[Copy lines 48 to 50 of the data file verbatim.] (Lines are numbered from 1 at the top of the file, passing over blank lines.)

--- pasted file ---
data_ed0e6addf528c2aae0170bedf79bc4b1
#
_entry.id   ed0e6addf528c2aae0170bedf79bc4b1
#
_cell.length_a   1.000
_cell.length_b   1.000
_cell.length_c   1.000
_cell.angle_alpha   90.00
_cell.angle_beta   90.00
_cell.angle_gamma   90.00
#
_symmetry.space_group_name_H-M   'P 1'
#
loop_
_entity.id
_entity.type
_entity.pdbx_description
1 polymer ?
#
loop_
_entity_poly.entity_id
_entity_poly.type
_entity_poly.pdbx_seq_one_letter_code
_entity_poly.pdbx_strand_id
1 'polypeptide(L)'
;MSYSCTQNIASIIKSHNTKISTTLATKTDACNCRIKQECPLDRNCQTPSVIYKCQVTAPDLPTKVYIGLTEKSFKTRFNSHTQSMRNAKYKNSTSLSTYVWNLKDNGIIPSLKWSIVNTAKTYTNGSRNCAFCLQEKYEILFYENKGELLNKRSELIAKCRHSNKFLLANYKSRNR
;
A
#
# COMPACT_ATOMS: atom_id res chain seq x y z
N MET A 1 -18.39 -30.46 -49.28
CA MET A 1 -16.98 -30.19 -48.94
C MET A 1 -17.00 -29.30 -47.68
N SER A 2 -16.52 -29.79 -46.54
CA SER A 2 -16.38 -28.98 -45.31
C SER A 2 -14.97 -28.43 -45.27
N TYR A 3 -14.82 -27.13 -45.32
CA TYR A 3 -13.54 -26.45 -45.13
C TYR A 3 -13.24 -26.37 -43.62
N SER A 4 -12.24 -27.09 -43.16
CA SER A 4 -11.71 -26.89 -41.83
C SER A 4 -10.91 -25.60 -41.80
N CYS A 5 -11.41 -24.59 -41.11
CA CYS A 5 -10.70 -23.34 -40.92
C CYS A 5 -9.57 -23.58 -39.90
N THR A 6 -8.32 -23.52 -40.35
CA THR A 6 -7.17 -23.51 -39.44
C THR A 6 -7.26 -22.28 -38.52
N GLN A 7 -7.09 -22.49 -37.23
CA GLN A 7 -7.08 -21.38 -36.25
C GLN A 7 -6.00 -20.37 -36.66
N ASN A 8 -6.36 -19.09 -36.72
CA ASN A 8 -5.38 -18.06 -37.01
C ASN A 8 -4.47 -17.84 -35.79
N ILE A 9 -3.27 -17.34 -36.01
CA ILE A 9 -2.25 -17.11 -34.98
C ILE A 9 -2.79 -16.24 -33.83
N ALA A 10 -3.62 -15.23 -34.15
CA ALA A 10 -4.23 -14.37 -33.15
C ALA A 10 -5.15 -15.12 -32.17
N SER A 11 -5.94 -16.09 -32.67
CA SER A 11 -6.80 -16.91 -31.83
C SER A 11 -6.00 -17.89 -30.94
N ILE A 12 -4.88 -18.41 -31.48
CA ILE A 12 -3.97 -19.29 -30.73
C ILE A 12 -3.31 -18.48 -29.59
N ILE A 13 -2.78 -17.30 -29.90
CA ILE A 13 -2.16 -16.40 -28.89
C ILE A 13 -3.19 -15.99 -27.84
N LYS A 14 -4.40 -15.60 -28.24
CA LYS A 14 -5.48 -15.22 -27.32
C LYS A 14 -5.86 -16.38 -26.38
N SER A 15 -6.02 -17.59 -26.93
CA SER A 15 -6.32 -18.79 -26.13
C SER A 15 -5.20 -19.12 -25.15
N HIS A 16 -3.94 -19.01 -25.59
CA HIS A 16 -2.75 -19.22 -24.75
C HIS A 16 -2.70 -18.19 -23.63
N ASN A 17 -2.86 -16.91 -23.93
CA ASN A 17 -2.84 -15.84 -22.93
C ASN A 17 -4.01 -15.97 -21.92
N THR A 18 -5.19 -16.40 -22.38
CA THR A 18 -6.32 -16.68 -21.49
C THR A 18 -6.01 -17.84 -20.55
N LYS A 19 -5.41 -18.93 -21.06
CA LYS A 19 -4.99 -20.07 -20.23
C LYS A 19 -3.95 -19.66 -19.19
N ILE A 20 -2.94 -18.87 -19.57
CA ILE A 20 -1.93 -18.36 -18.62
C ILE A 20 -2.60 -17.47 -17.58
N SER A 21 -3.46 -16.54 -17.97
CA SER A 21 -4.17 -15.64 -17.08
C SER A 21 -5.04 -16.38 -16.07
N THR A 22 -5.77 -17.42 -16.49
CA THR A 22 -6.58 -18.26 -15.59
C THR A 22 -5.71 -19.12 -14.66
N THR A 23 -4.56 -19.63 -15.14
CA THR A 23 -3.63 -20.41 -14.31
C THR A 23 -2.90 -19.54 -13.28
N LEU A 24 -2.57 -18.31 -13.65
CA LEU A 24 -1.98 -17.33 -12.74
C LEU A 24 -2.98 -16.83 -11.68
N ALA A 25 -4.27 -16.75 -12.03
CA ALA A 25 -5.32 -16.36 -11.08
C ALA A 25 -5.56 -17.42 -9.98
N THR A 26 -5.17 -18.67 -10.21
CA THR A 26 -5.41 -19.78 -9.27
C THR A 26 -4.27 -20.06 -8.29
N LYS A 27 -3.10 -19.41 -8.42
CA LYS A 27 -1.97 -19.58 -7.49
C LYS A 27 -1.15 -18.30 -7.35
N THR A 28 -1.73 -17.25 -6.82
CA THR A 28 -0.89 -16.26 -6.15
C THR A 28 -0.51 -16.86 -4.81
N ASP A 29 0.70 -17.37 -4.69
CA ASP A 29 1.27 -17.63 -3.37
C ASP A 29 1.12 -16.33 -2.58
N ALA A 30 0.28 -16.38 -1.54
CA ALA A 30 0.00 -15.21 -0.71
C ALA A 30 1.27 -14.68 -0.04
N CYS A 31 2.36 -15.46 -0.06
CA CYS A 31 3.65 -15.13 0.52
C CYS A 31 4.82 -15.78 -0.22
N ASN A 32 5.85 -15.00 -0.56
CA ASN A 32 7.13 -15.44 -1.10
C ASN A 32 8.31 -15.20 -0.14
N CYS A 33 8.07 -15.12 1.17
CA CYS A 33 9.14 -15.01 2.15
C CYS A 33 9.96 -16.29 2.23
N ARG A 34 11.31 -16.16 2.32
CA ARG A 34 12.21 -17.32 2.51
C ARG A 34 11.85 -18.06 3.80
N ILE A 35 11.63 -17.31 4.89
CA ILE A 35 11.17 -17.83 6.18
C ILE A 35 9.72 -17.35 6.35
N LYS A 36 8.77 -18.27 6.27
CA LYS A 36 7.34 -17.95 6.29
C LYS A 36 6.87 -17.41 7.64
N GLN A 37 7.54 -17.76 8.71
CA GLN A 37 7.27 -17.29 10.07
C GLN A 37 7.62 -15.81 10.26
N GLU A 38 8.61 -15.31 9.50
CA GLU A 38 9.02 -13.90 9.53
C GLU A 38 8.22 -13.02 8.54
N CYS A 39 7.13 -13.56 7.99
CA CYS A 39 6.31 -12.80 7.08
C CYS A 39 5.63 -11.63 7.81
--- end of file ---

C THR A 6 -7.26 -22.28 -38.52
N GLN A 7 -7.09 -22.49 -37.23
CA GLN A 7 -7.08 -21.38 -36.25